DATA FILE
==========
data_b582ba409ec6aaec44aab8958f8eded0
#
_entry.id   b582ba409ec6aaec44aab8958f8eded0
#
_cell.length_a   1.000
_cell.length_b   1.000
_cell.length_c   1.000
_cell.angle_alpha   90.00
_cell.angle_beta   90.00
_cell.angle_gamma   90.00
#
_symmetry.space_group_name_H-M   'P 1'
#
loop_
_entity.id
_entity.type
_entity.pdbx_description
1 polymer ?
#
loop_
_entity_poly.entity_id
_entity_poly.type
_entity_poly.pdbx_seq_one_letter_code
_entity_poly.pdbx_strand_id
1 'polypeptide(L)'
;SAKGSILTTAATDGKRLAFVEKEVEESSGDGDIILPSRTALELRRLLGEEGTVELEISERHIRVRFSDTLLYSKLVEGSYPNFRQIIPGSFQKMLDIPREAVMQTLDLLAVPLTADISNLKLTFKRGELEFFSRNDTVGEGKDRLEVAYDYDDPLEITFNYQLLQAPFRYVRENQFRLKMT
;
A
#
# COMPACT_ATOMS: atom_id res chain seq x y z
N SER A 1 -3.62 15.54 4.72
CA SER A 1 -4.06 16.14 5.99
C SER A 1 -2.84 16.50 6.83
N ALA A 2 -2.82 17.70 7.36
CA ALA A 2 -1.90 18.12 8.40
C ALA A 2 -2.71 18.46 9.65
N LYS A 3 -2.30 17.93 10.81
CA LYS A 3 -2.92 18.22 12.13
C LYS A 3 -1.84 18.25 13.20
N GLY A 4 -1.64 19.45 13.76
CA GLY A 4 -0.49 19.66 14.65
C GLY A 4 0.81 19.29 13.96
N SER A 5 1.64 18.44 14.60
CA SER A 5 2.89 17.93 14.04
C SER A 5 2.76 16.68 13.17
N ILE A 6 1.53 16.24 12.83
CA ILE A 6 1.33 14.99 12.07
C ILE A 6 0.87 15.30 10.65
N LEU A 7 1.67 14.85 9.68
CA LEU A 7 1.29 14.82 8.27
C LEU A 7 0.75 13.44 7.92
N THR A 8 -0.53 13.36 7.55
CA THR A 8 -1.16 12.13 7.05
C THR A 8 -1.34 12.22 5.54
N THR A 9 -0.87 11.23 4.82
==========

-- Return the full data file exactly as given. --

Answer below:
data_b582ba409ec6aaec44aab8958f8eded0
#
_entry.id   b582ba409ec6aaec44aab8958f8eded0
#
_cell.length_a   1.000
_cell.length_b   1.000
_cell.length_c   1.000
_cell.angle_alpha   90.00
_cell.angle_beta   90.00
_cell.angle_gamma   90.00
#
_symmetry.space_group_name_H-M   'P 1'
#
loop_
_entity.id
_entity.type
_entity.pdbx_description
1 polymer ?
#
loop_
_entity_poly.entity_id
_entity_poly.type
_entity_poly.pdbx_seq_one_letter_code
_entity_poly.pdbx_strand_id
1 'polypeptide(L)'
;SAKGSILTTAATDGKRLAFVEKEVEESSGDGDIILPSRTALELRRLLGEEGTVELEISERHIRVRFSDTLLYSKLVEGSYPNFRQIIPGSFQKMLDIPREAVMQTLDLLAVPLTADISNLKLTFKRGELEFFSRNDTVGEGKDRLEVAYDYDDPLEITFNYQLLQAPFRYVRENQFRLKMT
;
A
#
# COMPACT_ATOMS: atom_id res chain seq x y z
N SER A 1 -3.62 15.54 4.72
CA SER A 1 -4.06 16.14 5.99
C SER A 1 -2.84 16.50 6.83
N ALA A 2 -2.82 17.70 7.36
CA ALA A 2 -1.90 18.12 8.40
C ALA A 2 -2.71 18.46 9.65
N LYS A 3 -2.30 17.93 10.81
CA LYS A 3 -2.92 18.22 12.13
C LYS A 3 -1.84 18.25 13.20
N GLY A 4 -1.64 19.45 13.76
CA GLY A 4 -0.49 19.66 14.65
C GLY A 4 0.81 19.29 13.96
N SER A 5 1.64 18.44 14.60
CA SER A 5 2.89 17.93 14.04
C SER A 5 2.76 16.68 13.17
N ILE A 6 1.53 16.24 12.83
CA ILE A 6 1.33 14.99 12.07
C ILE A 6 0.87 15.30 10.65
N LEU A 7 1.67 14.85 9.68
CA LEU A 7 1.29 14.82 8.27
C LEU A 7 0.75 13.44 7.92
N THR A 8 -0.53 13.36 7.55
CA THR A 8 -1.16 12.13 7.05
C THR A 8 -1.34 12.22 5.54
N THR A 9 -0.87 11.23 4.82